Sunday, 28 June 2009
The Virtual Glue
I recommend you check out full detail and recorded demos at the official vmware site on http://tinyurl.com/n7lv7l . The benefits of VM Studio and using vApps are huge, it is certainly going to be the enabler for future strategy of application delivery in completely virtualised environments and something I will be looking into in more detail.
- Removal of the OS in the stack, replacing MS Windows with JeOS/busybox type OS's to run core services
- Application deployment turnkey capability of say a whole CRM landscape into one OVF file, this would include multiple VM's within
- Sending OVF content and updates to the customer by a dynamic delivery process via the internet/cloud or shipping on DVD etc directly to the customer
- Appliances and application would be tuned by the ISV and not the internal application or IT ops team, this removes any burden incurred on configuration.
- Licensing is much easier, you throw this burden to the ISV to manage, this is the same for product updates too, they deliver these dynamically.
By deploying turnkey Virtual Appliances with for example a new SAP ERP Landscape on 10-20 Machines in a period of say 2-3 days rather than 2-3 Machines in 10-20 days clearly shows that current long deployment processes are redced and less people need to be involved on a deployment when using Virtual Appliances alongside side orchestration and groupings such as vApp. The problem however with this is you get people protective on roles and the oldage turf war developing so it is not something that can be just implemented straight away.
Sunday, 21 June 2009
So the Frankenstein Hypervisor begins!
- OVM may continue to have a Lack of partners and maturity level in datacentres unless it grows up fast. For over Three years Vmware has worked heavily with hardware and software partners to ensure that high performance levels can be achieved with the various infrastructure components hosting the virtualised environment and the applications that run on top of the virtualised infrastructure,
- I predict longer term OVM is likely to be more expensive (come on we all know its the Oracle way) and current extended support maintenance with VIron will rocket to false people onto OVM,
- There maybe a lack of extensive management capability that is currently on offer today with alternatives such as vSphere, and competitors that are slowly behind VMware,
- Oracle VM may lack within the new OVM the offer of granular licensing plans and levels, this is where VMware is currently very strong and dominant.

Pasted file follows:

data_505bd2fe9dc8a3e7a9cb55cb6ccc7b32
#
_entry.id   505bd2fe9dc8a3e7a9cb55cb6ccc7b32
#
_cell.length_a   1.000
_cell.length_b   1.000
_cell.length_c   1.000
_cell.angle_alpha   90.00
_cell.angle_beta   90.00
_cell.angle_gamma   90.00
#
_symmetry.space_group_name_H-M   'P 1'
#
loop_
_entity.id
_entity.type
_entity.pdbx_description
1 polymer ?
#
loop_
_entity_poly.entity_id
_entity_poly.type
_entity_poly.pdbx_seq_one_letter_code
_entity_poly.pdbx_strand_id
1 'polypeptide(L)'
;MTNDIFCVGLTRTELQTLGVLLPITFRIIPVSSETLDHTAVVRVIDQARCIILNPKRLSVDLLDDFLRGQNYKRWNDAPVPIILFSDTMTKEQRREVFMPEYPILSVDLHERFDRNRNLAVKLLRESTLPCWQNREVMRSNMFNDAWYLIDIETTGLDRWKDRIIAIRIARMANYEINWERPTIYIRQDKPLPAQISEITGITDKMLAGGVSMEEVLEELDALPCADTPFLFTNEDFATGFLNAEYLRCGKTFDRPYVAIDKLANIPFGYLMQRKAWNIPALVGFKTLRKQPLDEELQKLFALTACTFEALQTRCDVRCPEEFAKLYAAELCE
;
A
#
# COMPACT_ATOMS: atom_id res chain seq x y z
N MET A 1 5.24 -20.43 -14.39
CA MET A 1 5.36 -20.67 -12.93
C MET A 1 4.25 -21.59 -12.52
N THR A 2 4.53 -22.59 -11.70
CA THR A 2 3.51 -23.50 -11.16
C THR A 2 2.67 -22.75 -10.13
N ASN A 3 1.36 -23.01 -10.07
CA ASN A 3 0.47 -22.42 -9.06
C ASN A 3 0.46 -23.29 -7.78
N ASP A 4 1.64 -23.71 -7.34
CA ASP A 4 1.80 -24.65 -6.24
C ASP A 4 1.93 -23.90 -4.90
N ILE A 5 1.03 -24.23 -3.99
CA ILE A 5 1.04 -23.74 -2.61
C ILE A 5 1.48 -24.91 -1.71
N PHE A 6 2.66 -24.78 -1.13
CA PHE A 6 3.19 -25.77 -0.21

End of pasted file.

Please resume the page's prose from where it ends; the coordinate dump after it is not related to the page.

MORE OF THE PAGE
- Performance maybe weak...come on look at results coming from vSphere http://virtualgeek.typepad.com/virtual_geek/2009/05/integrated-vsphere-enterprise-workloads-all-together-at-scale.html
Tuesday, 16 June 2009
vSphere - The littlest things make a difference
Rescanning for Datastores
Tuesday, 9 June 2009
A dark dark cloud
More on the talking tech side and this event really is a stark warning of the potential destruction that a self service provided administrative interface for "cloud" services can wreak to end users, this particular provider was easily exploited due to technology insecurities in the HyperVM product giving exploiters extended full root access to delete practically anything public facing.
Ok so this hyperVM app was insecure but how many other shops enable root because they are lazy? Who remembers when we used to have root enabled by default in ESX 2.x???? I wonder how many other apps that are developed in what is effectively still the early adopter era for Cloud are being developed with very little security governance and certified hardening process (I'm not a developer so excuse the possible lack of knowledge here).
This news piece has also provided a warning that public Cloud services and the current ecosystem of management interfaces in its current bleeding edge form is still very raw and rough around the edges, it certainly highlights cloud services are susceptible to destruction on this scale by the security flaws possibly found in any interfaces that manage "cloud" datacentres.
I guess the question is would this type of exploit occured in a Datacentre which was physically secured and more conventional to today i.e. a Private Cloud? I think not, the security model is more aligned to current conventional security policies, you are not putting security in the hands of your service provider as much and you are most likely using a proprietary management interface and Virtualisation platform like VMware which is tried and tested and not of the new generation of cloud developed software.
Another thing with this news story is the sheer lack of backup and recovery activity that seemed to be on offer and used to restore customer workloads, again this along with less stringently imposed SLA's are what initially makes Cloud cost look so appealing on the figures and balance sheet, something that many C levels certainly are likely to be attracted to in Cloud computing. Before investigating the feasibility of the cloud it maybe wise to ensure that typical belt and braces activity such as backup and recovery which is currently defacto in any datacentre is part of your service or even performed to another cloud provider such as Amazon S3, if backup isn't an available option think very hard about committing and running your business on what is effectively a ticking timebomb.
Hopefully this provided a brief outlook on Cloud and any possible insecurities that may exist to any current early adopters and my condolences go out to anyone related to the poor guy that took his life.